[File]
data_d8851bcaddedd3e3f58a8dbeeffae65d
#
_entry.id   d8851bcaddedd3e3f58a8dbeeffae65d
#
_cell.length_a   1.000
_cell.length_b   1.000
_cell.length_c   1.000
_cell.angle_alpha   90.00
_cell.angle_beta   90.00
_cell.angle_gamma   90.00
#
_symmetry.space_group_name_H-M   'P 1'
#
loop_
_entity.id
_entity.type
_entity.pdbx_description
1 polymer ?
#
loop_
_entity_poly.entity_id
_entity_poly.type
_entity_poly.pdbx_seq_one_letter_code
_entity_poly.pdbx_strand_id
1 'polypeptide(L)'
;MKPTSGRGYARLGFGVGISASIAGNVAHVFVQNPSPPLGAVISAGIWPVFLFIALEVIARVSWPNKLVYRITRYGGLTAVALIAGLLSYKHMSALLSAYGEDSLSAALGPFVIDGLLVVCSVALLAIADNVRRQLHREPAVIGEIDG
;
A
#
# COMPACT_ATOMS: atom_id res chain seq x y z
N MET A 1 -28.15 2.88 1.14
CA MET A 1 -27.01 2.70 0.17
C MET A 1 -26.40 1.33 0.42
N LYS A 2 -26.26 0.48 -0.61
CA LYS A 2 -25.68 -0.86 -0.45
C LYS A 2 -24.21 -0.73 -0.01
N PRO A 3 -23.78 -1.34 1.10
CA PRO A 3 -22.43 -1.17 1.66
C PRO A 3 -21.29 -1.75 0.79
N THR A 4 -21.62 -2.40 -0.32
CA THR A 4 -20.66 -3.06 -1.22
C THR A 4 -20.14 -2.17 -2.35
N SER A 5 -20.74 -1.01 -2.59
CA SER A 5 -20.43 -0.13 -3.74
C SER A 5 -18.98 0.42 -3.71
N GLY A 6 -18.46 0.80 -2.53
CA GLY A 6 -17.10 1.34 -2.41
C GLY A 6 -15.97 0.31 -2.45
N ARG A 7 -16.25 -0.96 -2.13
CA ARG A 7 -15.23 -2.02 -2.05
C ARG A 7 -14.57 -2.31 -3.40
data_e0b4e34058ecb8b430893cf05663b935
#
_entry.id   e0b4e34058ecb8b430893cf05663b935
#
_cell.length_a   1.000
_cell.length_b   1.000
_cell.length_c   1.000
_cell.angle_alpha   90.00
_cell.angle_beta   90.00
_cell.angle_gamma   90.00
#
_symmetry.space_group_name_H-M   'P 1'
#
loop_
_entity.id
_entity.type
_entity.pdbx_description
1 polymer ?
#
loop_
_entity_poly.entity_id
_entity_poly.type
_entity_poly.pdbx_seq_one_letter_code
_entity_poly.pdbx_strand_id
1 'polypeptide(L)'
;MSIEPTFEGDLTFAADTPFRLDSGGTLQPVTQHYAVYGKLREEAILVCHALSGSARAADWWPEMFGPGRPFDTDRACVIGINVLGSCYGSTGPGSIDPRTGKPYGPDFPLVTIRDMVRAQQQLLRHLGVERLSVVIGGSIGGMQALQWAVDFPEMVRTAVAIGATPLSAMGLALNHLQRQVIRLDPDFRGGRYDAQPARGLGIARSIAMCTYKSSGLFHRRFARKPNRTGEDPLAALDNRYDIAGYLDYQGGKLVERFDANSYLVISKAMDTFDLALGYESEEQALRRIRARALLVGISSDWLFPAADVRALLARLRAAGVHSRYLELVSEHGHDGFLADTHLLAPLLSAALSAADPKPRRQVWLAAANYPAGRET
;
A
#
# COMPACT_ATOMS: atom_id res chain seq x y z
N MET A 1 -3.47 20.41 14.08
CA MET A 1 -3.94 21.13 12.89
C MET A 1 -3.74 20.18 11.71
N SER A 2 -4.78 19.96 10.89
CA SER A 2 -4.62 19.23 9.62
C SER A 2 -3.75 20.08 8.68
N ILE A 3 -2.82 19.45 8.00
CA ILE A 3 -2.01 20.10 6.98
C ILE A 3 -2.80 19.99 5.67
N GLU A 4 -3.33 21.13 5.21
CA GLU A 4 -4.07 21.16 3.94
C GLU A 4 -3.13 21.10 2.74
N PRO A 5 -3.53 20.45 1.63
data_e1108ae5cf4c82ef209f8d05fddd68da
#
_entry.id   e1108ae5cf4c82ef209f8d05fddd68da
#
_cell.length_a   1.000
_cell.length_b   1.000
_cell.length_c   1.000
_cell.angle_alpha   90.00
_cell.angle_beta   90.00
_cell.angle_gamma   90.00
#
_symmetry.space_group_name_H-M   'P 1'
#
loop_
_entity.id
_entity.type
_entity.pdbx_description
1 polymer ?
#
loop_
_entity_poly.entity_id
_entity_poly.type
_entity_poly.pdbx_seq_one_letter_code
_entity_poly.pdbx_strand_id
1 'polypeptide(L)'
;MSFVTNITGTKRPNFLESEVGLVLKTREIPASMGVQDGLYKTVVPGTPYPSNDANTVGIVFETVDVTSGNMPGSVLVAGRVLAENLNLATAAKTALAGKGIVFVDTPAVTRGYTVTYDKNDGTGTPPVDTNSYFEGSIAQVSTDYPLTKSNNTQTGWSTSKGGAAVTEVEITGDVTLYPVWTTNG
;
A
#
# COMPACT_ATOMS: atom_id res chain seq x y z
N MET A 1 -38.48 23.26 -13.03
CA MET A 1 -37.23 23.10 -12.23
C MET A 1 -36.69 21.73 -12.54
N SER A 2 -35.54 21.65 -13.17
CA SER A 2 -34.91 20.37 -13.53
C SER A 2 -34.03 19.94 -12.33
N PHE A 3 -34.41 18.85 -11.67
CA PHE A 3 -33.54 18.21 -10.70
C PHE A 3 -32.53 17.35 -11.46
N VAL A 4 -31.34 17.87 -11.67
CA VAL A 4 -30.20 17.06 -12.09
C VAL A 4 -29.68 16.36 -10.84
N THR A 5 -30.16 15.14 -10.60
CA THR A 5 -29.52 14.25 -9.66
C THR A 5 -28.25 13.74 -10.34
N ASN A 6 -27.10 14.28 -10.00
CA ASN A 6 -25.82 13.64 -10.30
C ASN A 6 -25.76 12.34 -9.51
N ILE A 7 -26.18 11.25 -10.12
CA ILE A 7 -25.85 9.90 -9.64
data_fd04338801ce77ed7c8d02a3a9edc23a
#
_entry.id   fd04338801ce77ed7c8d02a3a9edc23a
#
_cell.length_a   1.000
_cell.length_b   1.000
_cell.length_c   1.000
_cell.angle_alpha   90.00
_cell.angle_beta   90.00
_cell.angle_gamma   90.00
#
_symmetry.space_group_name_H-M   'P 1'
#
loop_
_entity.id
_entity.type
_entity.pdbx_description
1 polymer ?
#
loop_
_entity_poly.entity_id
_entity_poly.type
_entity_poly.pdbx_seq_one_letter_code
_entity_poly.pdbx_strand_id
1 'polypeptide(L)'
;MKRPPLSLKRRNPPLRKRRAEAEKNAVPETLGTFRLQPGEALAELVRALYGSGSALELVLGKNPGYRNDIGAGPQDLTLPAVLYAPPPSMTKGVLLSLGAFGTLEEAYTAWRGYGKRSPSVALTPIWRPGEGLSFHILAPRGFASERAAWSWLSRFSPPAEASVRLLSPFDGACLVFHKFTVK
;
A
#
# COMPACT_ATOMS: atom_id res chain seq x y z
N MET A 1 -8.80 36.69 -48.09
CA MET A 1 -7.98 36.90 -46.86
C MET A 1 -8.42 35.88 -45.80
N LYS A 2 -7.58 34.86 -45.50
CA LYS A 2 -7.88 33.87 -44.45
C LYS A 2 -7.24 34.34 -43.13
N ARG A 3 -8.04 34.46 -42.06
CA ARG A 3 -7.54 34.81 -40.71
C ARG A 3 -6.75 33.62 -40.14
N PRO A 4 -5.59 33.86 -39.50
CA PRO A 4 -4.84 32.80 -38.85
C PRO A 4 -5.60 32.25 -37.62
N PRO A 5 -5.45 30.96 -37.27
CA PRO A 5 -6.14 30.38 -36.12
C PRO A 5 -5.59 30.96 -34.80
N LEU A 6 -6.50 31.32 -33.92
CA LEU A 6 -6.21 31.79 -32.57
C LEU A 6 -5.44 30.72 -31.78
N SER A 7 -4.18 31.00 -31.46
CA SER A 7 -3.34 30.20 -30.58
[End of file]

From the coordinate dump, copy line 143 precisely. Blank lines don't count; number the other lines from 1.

N ILE A 7 -26.18 11.25 -10.12